and the samples entering and leaving the equalizer delay line only differ in a phase rotation of 2πΔ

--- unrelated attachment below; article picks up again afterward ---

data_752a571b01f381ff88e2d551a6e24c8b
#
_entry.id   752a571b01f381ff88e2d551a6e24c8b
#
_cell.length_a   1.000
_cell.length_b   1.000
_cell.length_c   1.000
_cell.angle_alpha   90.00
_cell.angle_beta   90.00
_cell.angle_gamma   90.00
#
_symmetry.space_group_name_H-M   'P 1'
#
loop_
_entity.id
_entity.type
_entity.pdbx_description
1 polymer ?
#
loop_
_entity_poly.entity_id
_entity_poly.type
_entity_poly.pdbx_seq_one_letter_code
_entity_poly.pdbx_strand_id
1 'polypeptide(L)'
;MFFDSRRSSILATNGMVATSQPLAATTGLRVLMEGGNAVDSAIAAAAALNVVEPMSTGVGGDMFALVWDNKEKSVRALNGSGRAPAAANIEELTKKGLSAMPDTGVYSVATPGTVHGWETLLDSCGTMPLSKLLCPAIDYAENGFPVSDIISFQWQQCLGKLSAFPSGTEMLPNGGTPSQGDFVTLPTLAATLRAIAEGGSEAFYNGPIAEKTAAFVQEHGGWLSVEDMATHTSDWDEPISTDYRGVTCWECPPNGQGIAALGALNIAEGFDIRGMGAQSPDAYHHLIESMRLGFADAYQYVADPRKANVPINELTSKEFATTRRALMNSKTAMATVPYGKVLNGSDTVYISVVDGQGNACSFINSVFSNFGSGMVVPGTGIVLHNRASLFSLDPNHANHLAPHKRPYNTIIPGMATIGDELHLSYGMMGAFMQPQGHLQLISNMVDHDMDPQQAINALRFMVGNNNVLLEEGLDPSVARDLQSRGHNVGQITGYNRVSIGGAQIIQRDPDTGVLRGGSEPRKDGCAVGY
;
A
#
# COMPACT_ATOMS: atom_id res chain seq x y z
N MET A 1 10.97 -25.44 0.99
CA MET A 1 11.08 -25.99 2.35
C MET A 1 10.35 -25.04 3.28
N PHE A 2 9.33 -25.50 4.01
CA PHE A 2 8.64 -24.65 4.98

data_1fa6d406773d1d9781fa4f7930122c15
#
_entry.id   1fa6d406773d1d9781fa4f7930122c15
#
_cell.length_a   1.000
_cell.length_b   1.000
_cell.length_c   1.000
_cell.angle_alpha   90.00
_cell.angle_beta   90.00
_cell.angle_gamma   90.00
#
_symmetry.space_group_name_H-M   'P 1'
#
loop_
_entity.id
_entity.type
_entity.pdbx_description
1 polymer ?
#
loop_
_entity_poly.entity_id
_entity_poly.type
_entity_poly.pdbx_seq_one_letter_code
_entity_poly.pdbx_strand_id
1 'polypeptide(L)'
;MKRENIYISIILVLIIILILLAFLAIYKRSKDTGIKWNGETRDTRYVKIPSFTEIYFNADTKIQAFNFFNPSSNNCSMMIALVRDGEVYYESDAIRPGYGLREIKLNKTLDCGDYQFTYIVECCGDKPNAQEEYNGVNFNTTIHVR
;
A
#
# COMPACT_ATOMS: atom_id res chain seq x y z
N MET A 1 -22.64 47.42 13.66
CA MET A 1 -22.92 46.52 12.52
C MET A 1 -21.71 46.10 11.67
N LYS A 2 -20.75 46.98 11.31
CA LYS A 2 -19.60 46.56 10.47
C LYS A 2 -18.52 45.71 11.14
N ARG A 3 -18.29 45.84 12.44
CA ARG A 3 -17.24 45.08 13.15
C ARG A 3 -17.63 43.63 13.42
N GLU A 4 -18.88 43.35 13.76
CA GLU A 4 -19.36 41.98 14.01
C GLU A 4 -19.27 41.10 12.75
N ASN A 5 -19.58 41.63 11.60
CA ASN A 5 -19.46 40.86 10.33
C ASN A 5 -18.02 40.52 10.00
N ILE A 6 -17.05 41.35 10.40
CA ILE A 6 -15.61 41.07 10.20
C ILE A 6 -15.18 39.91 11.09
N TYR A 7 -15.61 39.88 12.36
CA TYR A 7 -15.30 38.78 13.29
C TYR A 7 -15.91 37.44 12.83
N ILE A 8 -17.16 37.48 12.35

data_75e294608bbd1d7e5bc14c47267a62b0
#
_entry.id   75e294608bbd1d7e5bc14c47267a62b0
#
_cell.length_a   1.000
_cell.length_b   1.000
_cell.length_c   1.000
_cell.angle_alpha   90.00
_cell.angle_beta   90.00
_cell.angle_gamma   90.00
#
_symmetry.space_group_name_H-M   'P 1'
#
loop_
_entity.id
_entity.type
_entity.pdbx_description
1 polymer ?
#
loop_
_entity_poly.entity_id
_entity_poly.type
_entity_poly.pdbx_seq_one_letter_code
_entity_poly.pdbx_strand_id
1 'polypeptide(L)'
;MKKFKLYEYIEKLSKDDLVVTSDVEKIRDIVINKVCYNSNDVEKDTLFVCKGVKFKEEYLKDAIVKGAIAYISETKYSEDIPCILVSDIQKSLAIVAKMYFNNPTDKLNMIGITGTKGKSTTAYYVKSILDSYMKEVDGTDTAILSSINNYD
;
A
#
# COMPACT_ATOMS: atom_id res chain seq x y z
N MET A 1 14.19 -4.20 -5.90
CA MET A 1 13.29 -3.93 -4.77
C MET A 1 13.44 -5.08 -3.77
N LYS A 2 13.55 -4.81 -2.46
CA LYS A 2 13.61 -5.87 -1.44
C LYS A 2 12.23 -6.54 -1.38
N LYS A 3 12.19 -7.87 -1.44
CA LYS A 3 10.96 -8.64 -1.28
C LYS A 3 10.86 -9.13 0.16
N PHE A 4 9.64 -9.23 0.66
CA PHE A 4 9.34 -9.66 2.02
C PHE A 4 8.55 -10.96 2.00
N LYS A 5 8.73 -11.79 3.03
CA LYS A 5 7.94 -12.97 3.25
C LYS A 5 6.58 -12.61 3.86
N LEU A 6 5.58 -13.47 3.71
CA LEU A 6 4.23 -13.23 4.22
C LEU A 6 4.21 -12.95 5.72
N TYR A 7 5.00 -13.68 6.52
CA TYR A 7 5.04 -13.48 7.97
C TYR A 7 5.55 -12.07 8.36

which implies that the carrier frequency offset must be limited to Therefore, what is needed is a method which permits the acquisition of carrier-frequency offsets significantly larger than 1/2MT, but which use the same cyclic preamble. A method, encoded in a logic medium, is provided which determines a carrier-frequency offset in an output signal of a transmission system. The transmission system uses a periodic training sequence having an associated spectrum. Given a measured spectral characteristic of an overall channel and an ideal spectral characteristic, the method is able to calculate an estimate of carrier-frequency offset by performing two acts. In a first act, the method determines a frequency shift in the overall channel characteristic by obtaining a spectral characteristic of the measured channel. In a second act, the method utilizes the amount by which the measured spectral characteristic is shifted with respect to the ideal spectral characteristic to estimate the carrier frequency offset. In a feature of the invention, the method estimates the earlier frequency offset using a definition that the carrier frequency offset is the sum of a gross frequency offset and a partial offset. The gross frequency offset is a frequency offset of an amount that is an integer multiple of a unitary spacing on a frequency axis between two consecutive spectral lines in the spectrum of the periodic training sequence. The partial frequency offset is a frequency offset that is smaller, in absolute value, than half the unitary spacing on the frequency axis between two consecutive spectral lines in the spectrum of the employed periodic training sequence. The partial frequency offset is determined by the Chevillat method. In another feature of the invention, the frequency shift due to the gross frequency offset is estimated by evaluating a mean-square error between the frequency characteristic computed for the overall channel and all possible characteristics obtained by successively shifting the ideal spectral characteristic by a unitary, discrete spacing until a minimum mean-square error is achieved. The number of unitary, discrete spacings away from the ideal spectral characteristic yields an estimate of the carrier-frequency offset. In another feature of the invention, the frequency shift is obtained by performing four acts. In a first act from the ideal spectral characteristic, the method identifies a value equal to the largest number of consecutive discrete Fourier transform points for which the value of the spectral energy is essentially zero, thus defining a set of consecutive discrete Fourier transform points each having an associated magnitude and yielding, as a consequence, a width of a spectral window. In a second act, from the measured spectral characteristic, the method computes a sum of the magnitudes of all points in the set of consecutive discrete Fourier transform points found in the spectral window width determined in the first act, for all possible such windows. In a third act, the method determines the position of a set of consecutive discrete Fourier transform points, also known as the position of the spectral window, for which the sum of the magnitudes of the discrete Fourier transforms points is a minimum. In a fourth act, the method utilizes the amount by which the set of consecutive discrete Fourier transform points in the third act is shifted with respect to the set of consecutive discrete Fourier transform points in the first act to estimate the carrier-frequency offset. In another feature of the invention, an equalizer is computed first, thus permitting a reliable calculation of the carrier frequency offset of the overall channel by employing an equalized characteristic. In another feature of the invention, the logic medium is a computer-readable medium. In another feature of the invention, the logic medium is a logic element having logic gates formed on a tangible medium. In another feature of the invention, the frequency characteristic is a raised-cosine frequency characteristic. An advantage of the invention is that significantly larger frequency-offset values can be acquired using the same cyclic preamble. Another advantage of the invention, the method is simple to implement and useful in a variety of systems, for example, in HFC-CATV systems. where large carrier-frequency offset due to frequency stacking at the fiber node must be compensated, especially during upstream transmission in contention mode. The above brief description, as well as further objects, features and advantages of the present invention will be more fully appreciated by reference to the following detailed description of the presently preferred but nonetheless illustrative embodiments in accordance with the present invention when taken in conjunction with the accompanying drawings. FIG. 1 is a block diagram of the method of the invention. FIG. 2 FIG. 2 FIG. 2 FIG. 3 is a flowchart of the method of the invention. FIG. 4 is a detailed flowchart of the method of the invention. Referring to FIG. 1, a method Referring to FIGS. 1 and 2 The method The method For fast receiver training, the transmitter transmits a periodic training sequence, or cyclic preamble of period MT, where T is the modulation interval and M is a positive integer. In this case, the spectrum of the training signal has spectral lines spaced at integer multiples of the frequency 1/MT Hz. At the receiver, the received signal is sampled q times per modulation interval T, where q represents a positive integer, also known as the signal oversampling factor. The obtained signal samples are stored in a delay line of time span MT. The samples in the delay line at time nT are given by Equation 1, above, where u The carrier-frequency offset Δ In this formulation, the portion Δ and l is an integer such that |l|<l This condition on Δ Let us first examine the case where the carrier-frequency offset Δ